Popsicles: I’m not always a failure June 27, 2011

Filed under: Cooking — halfasshomesteader @ 10:09 pm
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While I frequently achieve less-than-successful results with my projects, I do also succeed with some regularity.  Good thing too, otherwise I would probably get depressed and give up completely.  One of my favorite projects is popsicle making, because it is pretty much foolproof.  It’s almost always delicious, is a great way to use up leftover things from other cooking projects, and my 3 year old loves the results.

I have two sets of popsicle molds, both wedding gifts from years ago, but often both of the sets are fully in use.  When that happens, I use a method I found in a Highlights magazine that works really well and also uses up some random stuff I have around the house.  I have a giant box of tiny paper Dixie cups (for making baking soda volcanoes, obviously) that I use, and while Highlights suggests that you use actual craft/popsicle sticks, I find that we almost always have multiple packages of cheap wooden chopsticks from takeout Chinese or sushi, so I just snap those in half.  Pour popsicle liquid (juice, etc – more on that to come) into the paper cup, put it in the freezer for an hour, then stick your chopstick half into the somewhat solidified popsicle and leave it until you are ready for it. When it’s popsicle time, you just peel the paper away and voila – homemade popsicle.

I really like doing this because I can experiment with flavors that you don’t see in stores, each popsicle can be customized, and I don’t use any extra sugar (usually) so it’s pretty dang pure.

A few weeks ago I had almost an entire can of coconut milk left over from a curry that only used a teeny bit, and I know from experience that though I might have the best of intentions, that leftover coconut milk will almost certainly sit in my fridge until it is unusable.  So, I busted out my Dixie cups.  In one I mixed the coconut milk with some lime juice and zest from a random lime I happened to have in the fridge. In the other I mixed it with some canned pineapple juice that Leo uses in cocktails sometimes.  We debated trying to make some fruity cocktail popsicle, perhaps with a rum float.  The decision at the time was no, but I’ve actually been regretting that ever since, and I think boozy popsicles are going to happen in this household pretty soon.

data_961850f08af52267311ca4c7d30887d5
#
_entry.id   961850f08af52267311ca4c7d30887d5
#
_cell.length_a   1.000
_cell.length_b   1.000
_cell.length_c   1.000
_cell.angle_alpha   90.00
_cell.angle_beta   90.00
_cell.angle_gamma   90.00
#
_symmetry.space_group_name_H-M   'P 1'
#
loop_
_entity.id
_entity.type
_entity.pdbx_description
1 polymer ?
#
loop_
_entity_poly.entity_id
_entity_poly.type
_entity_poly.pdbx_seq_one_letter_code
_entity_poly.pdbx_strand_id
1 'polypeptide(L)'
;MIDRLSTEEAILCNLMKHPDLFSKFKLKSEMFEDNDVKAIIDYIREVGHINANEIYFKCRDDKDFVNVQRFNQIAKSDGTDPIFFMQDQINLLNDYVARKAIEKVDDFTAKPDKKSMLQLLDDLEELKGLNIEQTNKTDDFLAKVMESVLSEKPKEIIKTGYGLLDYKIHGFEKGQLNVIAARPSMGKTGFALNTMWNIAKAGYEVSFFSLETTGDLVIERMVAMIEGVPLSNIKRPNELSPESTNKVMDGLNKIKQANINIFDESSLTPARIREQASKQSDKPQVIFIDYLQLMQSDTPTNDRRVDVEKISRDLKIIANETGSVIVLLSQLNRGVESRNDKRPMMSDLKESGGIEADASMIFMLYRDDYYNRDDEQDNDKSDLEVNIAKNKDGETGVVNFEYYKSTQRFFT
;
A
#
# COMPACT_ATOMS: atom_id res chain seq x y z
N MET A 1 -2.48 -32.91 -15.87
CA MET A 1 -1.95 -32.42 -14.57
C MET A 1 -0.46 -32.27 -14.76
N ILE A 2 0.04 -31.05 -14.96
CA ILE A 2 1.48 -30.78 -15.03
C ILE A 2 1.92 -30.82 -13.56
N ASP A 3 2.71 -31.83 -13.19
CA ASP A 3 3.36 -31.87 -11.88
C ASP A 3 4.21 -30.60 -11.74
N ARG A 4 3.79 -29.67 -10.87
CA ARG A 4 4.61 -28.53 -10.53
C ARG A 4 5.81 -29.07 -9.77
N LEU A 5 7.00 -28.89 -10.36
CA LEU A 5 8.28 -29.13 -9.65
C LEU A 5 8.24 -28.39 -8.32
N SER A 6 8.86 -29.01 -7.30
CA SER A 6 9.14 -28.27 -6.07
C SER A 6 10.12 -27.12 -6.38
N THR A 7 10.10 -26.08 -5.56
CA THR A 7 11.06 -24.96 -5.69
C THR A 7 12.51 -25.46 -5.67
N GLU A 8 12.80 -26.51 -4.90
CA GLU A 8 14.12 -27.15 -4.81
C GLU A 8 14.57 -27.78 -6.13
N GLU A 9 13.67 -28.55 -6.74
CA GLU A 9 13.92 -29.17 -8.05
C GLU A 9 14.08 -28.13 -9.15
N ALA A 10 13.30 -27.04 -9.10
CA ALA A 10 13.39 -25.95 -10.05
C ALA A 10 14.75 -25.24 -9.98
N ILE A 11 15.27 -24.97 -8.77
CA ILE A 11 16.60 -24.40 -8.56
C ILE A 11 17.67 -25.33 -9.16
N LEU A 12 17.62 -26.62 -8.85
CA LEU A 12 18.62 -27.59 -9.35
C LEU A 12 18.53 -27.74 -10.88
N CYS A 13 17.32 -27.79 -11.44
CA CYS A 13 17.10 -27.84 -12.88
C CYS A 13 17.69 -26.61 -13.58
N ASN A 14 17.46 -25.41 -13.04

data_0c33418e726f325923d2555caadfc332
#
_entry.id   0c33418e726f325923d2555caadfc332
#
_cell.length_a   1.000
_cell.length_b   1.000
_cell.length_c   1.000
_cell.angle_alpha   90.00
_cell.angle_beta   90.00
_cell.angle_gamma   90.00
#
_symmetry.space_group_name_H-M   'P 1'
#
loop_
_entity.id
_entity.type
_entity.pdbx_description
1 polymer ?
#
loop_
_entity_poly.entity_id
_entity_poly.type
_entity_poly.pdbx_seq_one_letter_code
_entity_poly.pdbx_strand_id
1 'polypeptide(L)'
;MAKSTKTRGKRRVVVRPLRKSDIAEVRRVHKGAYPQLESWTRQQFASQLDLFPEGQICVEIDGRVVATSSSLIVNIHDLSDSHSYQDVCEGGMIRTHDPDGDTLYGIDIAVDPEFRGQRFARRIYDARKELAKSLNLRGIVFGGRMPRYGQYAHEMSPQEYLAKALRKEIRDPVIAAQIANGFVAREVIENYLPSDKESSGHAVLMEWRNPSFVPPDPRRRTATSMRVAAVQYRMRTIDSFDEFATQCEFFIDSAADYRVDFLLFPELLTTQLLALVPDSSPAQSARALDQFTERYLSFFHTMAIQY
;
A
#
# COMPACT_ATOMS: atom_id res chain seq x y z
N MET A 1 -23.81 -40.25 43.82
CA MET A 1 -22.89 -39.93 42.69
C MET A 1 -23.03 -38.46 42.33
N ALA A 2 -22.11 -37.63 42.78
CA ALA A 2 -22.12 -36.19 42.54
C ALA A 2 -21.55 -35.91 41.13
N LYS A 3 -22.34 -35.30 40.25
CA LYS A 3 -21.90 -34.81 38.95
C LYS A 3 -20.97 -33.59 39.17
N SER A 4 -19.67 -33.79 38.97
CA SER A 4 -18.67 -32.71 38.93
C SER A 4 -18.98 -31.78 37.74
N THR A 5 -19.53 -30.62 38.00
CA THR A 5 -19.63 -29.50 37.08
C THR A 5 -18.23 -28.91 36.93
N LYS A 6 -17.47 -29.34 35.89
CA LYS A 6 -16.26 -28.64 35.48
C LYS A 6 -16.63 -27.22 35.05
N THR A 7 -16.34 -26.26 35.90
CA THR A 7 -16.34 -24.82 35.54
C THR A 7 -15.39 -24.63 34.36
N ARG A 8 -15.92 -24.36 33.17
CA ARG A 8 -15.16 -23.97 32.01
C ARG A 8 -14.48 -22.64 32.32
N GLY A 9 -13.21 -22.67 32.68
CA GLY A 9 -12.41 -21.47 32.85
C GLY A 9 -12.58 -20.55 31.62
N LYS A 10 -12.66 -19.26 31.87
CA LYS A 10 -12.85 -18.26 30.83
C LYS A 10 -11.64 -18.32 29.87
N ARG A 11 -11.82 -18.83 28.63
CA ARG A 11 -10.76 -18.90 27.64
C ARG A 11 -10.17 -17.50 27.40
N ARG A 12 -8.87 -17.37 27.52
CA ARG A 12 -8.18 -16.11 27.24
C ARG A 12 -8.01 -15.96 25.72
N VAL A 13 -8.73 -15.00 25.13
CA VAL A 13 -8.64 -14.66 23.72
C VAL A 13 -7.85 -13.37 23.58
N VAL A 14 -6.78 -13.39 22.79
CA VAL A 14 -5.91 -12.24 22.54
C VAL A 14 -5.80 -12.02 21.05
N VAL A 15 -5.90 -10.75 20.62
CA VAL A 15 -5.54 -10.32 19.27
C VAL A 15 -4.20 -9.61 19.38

Then I made my failed strawberry jam.  The recipe called for eight cups of strawberries, to be crushed down to five cups, but I wasn’t paying attention and enthusiastically crushed waaaaaay too many strawberries, so I decided to make some super chunky popsicles with the leftovers.  It ended up enough to make several popsicles – one each of strawberry with: lavender, balsamic, chocolate, heavy cream swirled through, thyme, basil, and vanilla.  They were absolutely beautiful and smelled like summer.

On a lovely, warm summer evening after dinner on the patio, we decided it was popsicle time.  Hazel chose strawberry thyme, and chose for Leo coconut lime.  In the end we all ended up sharing, and I was pleased that Hazel actually preferred the coconut one – it’s always satisfying to see her palate expanding, and I didn’t think there was a thing in the world she would choose over strawberries.

Both popsicles were total successes, although I might blend up the strawberries if I do it again instead of just crushing them…not a complaint, just an improvement.

And I still have huge tubs of strawberries from our picking adventure.  Next up – strawberry basil fruit leather!